The first weeks after fertilization
The embryonic period of fetal development covers the period of time from fertilization to the end of the eighth week of gestation (around 56 days). It has been described as the most critical period of development because it includes the moments when life is formed and all major bodily systems begin to develop, as well as the moments when life is most susceptible to infections, nutritional deficiencies and toxins.
Though the embryonic period is not said to commence until the moment of fertilization, the development of an embryo actually begins before conception. Most adult males produce thousands of spermatozoa every second and it takes about a month for each spermatozoon to travel from the testicles to a reservoir within the prostate gland. Each spermatozoon contains half of the human chromosomes needed to form a fetus.
At the same time as spermatozoa are preparing to exit the male body via ejaculation, the female body is preparing to receive them. About a day before conception, the woman's body produces a single mature ovum which, like the spermatozoa, contains half of the chromosomes necessary for human life. The ovum travels down a fallopian tube towards the uterus.
Following ejaculation inside the vagina, one spermatozoon penetrates the ovum inside a fallopian tube and fertilizes it, creating a zygote. This new creation contains a complete set of human chromosomes and an entirely unique DNA structure. Some consider this precise moment to represent the beginning of life.
Over the course of the next few days, the zygote will continue to travel down the fallopian tube toward the uterus. During this time, it divides numerous times and becomes a bundle of cells called a morula. After about five days of dividing, the morula has reached the uterus. An empty cavity has formed between the cells that make up the morula. The grouping of cells can now be called a blastocyst. The cells on the outside of the blastocyst will eventually become the external structures that support the embryo, such as the placenta. The inner cells will become the embryo itself. Together, the embryo and its supporting structures are called the conceptus.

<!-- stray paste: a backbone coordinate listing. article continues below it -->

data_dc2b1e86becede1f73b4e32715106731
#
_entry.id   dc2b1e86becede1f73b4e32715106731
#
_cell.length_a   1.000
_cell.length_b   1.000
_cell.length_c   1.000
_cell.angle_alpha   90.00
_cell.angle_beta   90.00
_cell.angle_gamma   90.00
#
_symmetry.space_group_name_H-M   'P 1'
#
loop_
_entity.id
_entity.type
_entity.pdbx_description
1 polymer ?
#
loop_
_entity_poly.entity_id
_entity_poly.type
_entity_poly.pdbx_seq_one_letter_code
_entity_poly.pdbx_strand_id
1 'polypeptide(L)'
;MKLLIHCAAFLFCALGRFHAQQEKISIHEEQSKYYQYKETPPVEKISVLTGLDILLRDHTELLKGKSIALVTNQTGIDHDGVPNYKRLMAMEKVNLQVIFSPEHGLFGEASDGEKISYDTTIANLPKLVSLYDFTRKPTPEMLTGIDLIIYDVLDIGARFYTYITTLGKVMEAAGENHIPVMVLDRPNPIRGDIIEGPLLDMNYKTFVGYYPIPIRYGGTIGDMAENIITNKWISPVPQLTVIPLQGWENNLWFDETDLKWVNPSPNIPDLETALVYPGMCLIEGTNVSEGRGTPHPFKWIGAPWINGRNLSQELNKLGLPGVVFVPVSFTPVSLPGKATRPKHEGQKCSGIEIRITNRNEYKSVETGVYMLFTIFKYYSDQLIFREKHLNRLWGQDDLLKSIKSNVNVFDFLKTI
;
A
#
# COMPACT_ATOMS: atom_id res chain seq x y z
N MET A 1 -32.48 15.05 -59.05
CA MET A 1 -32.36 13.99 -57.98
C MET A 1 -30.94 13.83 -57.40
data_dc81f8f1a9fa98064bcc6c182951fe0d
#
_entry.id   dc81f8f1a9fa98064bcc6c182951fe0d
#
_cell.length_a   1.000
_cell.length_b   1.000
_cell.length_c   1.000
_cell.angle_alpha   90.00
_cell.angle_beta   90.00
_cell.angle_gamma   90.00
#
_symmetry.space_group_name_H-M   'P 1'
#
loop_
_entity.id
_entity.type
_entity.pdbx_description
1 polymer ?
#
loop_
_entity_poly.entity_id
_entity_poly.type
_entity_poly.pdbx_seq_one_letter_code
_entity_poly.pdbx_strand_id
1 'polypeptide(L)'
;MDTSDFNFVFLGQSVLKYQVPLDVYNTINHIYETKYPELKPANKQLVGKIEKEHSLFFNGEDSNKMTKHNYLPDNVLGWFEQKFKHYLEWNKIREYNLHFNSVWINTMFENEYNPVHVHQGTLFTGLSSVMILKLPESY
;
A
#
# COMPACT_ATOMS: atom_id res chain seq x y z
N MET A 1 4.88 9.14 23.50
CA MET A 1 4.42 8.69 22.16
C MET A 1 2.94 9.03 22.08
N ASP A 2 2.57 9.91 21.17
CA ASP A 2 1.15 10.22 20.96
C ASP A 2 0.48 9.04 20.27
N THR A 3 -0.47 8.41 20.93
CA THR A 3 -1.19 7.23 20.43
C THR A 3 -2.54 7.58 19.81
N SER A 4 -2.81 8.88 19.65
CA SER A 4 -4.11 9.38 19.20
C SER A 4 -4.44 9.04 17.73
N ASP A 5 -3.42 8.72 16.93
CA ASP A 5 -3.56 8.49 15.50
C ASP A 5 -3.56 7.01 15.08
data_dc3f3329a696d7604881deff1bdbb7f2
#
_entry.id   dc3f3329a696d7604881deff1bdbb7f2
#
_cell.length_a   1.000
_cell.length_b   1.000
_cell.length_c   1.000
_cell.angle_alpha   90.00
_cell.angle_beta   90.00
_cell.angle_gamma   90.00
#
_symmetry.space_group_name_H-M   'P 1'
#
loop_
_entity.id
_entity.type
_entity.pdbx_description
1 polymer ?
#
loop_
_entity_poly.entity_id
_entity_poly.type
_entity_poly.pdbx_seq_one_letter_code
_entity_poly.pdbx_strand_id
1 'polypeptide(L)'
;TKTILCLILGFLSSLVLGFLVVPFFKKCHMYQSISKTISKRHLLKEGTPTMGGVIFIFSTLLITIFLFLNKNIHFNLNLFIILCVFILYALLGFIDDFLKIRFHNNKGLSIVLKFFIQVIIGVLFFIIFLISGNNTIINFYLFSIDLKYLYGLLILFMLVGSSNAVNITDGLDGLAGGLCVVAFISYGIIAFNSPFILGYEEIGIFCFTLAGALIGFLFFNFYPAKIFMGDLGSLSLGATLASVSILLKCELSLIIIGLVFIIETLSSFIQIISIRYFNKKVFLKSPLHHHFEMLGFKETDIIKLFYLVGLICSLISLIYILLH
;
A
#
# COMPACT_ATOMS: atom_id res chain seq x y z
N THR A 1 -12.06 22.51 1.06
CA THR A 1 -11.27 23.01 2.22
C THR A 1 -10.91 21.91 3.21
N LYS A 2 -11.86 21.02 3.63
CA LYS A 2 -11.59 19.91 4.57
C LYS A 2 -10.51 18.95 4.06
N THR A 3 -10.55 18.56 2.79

About eight days after the ovum is fertilized, the conceptus implants in the lining of the uterus. It then begins a process called embryogenesis or organogenesis. The embryo's primary features start to take form during this period of rapid embryonic development. Different embryonic cells are produced, including blood cells and nerve cells. Genetic "mistakes" are not uncommon during this time and they can result in a miscarriage. Additionally, the embryo is at risk of being damaged by toxins, such as alcohol and other drugs, nutritional deficiencies and infections.
Weeks 3 to 8
In the third week of embryogenesis, the embryo begins to develop a brain, heart and spinal cord. The beginnings of a gastrointestinal system first appear. In weeks four and five, arms and legs first begin to bud, as do the structures that will eventually become eyes and ears. Brain development continues, the heart beats at regular intervals and the first bones begin to form. In week seven, all essential organs have begun their development and fingers, toes, nipples and hair follicles begin to form. In week eight, the ears and facial features are clearly visible. In most cases, the fetus now measures in at about an inch in length and weighs under an ounce. Early limb movements and brain waves can be recorded at this time.
The embryonic stage of fetal development ceases at eight weeks from the moment of fertilization. At this point, embryogenesis is complete and the embryo has developed into an organism that we begin to call a fetus. The next stage of fetal development, the fetal period, is ready to begin.